San Francisco Chronicle
Normally, by September, the drive north from Sacramento on Interstate 5 showcases vast stretches of flooded rice fields on both sides, farms bustling with tractors and workers preparing for fall harvest.
Not this year, said Kurt Richter, a third-generation rice farmer in Colusa, the rice capital of California where the local economy relies heavily on agriculture. “It is now just a wasteland,” he said.
As drought endures for a third year with record-breaking temperatures and diminishing water supplies, more than half of California’s rice fields are estimated to be left barren without harvest — about 300,000 out of the 550,000 or so in reported acres, provisional data from the U.S. Department of Agriculture shows. This year, rice is estimated to account for just 2% of total planted acres across the state…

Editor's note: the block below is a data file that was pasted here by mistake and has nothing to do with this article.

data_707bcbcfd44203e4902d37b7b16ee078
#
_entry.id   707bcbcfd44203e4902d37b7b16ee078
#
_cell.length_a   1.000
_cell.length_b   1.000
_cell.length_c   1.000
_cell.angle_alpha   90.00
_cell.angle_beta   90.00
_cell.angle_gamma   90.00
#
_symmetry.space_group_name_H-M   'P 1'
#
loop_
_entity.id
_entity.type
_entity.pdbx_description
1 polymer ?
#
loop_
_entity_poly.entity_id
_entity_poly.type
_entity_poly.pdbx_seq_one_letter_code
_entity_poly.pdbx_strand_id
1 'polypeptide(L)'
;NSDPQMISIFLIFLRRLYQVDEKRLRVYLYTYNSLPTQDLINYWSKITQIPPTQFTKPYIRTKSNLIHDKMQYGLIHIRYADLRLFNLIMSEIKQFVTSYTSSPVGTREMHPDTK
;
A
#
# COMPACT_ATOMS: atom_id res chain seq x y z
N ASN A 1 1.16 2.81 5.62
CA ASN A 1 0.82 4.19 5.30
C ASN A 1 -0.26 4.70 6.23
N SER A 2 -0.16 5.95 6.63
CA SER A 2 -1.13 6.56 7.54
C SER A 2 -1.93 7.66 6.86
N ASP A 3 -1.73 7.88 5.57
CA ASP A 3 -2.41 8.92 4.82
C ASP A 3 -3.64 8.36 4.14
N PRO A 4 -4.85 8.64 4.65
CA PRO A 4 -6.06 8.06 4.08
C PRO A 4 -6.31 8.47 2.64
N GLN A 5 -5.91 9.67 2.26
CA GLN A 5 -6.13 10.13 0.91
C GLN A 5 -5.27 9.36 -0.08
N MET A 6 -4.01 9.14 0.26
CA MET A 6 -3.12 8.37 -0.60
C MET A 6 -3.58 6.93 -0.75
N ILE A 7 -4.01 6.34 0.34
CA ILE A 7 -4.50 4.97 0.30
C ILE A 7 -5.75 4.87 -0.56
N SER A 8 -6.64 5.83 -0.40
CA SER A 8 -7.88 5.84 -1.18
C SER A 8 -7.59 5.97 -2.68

The dramatic reduction in rice acreage will translate to lost revenue of an estimated $500 million, about 40% of which will be covered by federal crop insurance, according to UC Davis agricultural economist Aaron Smith.
Insurance only covers set amounts. Surviving the death of your livelihood, what may be the last breath of spirit from generations of working families, can drive folks away from everything that has been root and branch of their whole lives.